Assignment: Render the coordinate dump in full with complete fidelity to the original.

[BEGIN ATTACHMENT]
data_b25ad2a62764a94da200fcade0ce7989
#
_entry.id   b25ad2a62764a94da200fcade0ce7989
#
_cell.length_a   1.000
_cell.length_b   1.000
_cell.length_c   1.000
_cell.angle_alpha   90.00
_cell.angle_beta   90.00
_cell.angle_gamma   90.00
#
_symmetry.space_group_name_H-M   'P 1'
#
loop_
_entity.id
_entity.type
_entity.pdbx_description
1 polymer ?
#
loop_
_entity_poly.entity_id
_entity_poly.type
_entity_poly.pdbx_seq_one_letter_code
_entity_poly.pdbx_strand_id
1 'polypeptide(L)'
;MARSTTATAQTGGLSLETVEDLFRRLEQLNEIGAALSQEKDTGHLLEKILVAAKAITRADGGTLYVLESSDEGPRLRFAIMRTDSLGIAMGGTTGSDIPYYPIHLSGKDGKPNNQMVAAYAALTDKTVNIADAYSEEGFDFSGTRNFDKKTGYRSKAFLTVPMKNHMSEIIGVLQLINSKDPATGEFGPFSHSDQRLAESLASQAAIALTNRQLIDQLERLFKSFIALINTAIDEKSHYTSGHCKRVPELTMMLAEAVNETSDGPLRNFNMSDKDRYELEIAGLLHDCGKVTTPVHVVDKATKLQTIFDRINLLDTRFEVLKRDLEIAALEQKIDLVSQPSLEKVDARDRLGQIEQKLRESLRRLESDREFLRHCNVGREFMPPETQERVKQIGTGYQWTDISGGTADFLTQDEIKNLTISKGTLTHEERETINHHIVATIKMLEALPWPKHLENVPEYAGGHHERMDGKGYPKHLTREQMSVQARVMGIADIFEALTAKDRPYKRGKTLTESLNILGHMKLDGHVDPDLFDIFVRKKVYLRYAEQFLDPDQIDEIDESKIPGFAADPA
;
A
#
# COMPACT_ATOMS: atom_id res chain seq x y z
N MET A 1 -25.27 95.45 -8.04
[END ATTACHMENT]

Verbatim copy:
data_b25ad2a62764a94da200fcade0ce7989
#
_entry.id   b25ad2a62764a94da200fcade0ce7989
#
_cell.length_a   1.000
_cell.length_b   1.000
_cell.length_c   1.000
_cell.angle_alpha   90.00
_cell.angle_beta   90.00
_cell.angle_gamma   90.00
#
_symmetry.space_group_name_H-M   'P 1'
#
loop_
_entity.id
_entity.type
_entity.pdbx_description
1 polymer ?
#
loop_
_entity_poly.entity_id
_entity_poly.type
_entity_poly.pdbx_seq_one_letter_code
_entity_poly.pdbx_strand_id
1 'polypeptide(L)'
;MARSTTATAQTGGLSLETVEDLFRRLEQLNEIGAALSQEKDTGHLLEKILVAAKAITRADGGTLYVLESSDEGPRLRFAIMRTDSLGIAMGGTTGSDIPYYPIHLSGKDGKPNNQMVAAYAALTDKTVNIADAYSEEGFDFSGTRNFDKKTGYRSKAFLTVPMKNHMSEIIGVLQLINSKDPATGEFGPFSHSDQRLAESLASQAAIALTNRQLIDQLERLFKSFIALINTAIDEKSHYTSGHCKRVPELTMMLAEAVNETSDGPLRNFNMSDKDRYELEIAGLLHDCGKVTTPVHVVDKATKLQTIFDRINLLDTRFEVLKRDLEIAALEQKIDLVSQPSLEKVDARDRLGQIEQKLRESLRRLESDREFLRHCNVGREFMPPETQERVKQIGTGYQWTDISGGTADFLTQDEIKNLTISKGTLTHEERETINHHIVATIKMLEALPWPKHLENVPEYAGGHHERMDGKGYPKHLTREQMSVQARVMGIADIFEALTAKDRPYKRGKTLTESLNILGHMKLDGHVDPDLFDIFVRKKVYLRYAEQFLDPDQIDEIDESKIPGFAADPA
;
A
#
# COMPACT_ATOMS: atom_id res chain seq x y z
N MET A 1 -25.27 95.45 -8.04